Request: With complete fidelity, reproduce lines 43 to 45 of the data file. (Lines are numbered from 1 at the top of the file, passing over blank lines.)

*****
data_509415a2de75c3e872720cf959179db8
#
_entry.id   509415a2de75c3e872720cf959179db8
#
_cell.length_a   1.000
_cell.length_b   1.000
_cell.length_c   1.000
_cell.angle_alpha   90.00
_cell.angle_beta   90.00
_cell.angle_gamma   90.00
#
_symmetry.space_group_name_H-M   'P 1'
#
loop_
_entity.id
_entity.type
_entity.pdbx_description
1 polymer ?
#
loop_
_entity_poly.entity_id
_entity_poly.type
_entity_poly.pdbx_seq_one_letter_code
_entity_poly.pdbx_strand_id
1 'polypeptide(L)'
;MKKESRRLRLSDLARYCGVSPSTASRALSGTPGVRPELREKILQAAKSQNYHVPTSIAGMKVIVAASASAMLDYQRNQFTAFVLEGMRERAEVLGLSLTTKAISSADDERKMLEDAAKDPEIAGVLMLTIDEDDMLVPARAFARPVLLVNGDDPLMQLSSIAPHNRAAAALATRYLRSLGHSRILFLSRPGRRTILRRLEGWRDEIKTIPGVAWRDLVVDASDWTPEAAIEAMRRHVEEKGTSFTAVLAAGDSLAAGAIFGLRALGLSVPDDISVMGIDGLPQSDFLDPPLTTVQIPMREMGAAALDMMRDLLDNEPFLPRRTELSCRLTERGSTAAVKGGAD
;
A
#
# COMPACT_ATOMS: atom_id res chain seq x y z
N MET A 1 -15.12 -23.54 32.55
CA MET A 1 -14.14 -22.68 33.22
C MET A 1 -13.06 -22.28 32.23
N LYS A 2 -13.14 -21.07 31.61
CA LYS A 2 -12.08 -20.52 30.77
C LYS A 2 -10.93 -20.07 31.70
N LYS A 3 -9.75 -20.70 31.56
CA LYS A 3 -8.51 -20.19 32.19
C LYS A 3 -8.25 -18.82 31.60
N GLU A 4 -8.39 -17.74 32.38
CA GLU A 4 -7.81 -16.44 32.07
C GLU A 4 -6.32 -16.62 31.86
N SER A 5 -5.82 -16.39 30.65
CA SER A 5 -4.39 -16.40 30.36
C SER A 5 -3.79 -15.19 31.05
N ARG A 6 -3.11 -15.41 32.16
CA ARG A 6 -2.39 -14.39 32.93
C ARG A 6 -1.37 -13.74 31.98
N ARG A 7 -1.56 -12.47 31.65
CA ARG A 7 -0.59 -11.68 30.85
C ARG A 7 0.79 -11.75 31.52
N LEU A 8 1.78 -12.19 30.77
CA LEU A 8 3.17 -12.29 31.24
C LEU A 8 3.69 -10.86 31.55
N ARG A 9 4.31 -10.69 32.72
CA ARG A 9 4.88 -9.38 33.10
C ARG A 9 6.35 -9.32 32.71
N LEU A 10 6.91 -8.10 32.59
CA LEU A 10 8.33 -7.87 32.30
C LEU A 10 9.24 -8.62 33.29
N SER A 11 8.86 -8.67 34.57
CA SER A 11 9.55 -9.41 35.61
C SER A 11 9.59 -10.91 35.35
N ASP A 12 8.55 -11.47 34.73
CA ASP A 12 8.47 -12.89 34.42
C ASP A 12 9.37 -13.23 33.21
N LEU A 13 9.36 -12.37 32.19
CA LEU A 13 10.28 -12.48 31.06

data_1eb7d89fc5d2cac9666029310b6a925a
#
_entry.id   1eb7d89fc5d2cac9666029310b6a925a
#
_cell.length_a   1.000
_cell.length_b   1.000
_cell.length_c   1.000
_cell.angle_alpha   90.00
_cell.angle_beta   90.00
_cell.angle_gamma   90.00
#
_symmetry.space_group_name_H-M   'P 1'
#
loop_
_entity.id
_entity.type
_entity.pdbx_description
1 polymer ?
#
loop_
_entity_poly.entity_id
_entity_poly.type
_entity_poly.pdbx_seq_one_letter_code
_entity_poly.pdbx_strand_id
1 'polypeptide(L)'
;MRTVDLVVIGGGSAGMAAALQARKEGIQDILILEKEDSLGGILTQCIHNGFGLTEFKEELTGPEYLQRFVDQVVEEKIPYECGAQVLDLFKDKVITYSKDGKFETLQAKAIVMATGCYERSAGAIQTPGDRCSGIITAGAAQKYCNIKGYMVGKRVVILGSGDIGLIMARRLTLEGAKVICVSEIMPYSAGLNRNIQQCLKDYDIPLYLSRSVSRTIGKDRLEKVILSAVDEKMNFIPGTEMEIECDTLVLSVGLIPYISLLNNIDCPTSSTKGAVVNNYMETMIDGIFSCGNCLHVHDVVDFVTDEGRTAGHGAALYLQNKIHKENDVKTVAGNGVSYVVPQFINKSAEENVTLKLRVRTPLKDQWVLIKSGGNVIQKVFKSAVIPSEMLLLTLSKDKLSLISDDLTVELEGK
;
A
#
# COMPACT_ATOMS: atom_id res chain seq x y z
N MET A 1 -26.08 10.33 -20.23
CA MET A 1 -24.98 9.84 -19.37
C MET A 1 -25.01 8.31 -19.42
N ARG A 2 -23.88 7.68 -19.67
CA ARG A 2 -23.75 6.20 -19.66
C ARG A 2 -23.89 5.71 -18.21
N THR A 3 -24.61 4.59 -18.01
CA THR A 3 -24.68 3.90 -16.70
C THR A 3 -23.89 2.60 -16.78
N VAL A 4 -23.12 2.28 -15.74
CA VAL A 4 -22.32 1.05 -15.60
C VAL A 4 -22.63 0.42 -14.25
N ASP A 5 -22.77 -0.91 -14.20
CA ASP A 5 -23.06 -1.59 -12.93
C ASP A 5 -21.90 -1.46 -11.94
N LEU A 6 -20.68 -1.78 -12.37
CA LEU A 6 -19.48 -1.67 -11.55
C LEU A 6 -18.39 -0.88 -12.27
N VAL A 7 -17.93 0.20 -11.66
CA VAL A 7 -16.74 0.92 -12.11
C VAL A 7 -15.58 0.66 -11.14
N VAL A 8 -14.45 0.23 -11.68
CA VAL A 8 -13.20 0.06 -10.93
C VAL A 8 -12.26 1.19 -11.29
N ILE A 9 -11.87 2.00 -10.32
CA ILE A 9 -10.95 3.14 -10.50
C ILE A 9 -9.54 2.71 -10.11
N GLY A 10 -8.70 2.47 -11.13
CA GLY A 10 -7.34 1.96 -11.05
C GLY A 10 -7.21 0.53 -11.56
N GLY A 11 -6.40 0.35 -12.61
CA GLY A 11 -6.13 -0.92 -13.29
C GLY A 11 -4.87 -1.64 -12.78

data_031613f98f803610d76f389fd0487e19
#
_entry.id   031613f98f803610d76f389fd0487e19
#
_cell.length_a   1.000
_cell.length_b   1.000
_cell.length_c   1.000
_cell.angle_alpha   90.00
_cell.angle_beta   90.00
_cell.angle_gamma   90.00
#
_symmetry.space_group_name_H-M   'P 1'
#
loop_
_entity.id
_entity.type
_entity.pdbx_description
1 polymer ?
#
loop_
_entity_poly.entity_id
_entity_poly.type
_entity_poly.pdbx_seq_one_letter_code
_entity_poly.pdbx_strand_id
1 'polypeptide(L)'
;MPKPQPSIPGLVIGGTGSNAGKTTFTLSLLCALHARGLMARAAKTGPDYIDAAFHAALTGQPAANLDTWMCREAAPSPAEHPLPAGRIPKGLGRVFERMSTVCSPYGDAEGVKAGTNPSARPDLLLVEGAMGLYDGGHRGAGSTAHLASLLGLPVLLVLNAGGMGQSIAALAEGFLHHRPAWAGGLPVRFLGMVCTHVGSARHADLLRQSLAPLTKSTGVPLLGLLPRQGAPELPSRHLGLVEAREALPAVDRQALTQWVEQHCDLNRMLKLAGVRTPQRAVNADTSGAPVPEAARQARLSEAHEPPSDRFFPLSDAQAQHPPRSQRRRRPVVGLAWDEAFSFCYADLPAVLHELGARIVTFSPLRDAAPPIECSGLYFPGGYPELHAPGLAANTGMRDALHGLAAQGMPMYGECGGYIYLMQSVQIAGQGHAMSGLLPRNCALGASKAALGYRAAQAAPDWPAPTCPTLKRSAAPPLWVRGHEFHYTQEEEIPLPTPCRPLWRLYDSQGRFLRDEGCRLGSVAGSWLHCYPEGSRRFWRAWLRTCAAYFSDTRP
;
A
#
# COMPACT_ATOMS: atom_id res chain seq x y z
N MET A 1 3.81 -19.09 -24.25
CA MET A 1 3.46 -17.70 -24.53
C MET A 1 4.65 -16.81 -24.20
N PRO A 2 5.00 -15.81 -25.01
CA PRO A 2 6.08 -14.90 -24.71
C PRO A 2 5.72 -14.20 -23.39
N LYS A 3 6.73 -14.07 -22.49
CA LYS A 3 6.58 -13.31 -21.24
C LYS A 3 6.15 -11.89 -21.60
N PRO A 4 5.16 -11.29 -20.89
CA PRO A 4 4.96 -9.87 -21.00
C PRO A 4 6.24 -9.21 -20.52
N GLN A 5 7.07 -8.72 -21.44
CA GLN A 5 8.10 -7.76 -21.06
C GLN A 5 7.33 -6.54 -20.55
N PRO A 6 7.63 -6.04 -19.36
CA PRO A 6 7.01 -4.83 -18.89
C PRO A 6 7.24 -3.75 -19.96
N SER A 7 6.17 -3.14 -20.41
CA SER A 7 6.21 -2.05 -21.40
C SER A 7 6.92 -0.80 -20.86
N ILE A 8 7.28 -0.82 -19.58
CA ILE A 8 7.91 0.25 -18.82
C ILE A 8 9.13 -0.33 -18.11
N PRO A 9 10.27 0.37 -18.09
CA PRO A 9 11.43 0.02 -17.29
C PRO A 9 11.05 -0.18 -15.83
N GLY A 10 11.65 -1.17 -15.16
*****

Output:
N SER A 5 -5.82 -16.39 30.65
CA SER A 5 -4.39 -16.40 30.36
C SER A 5 -3.79 -15.19 31.05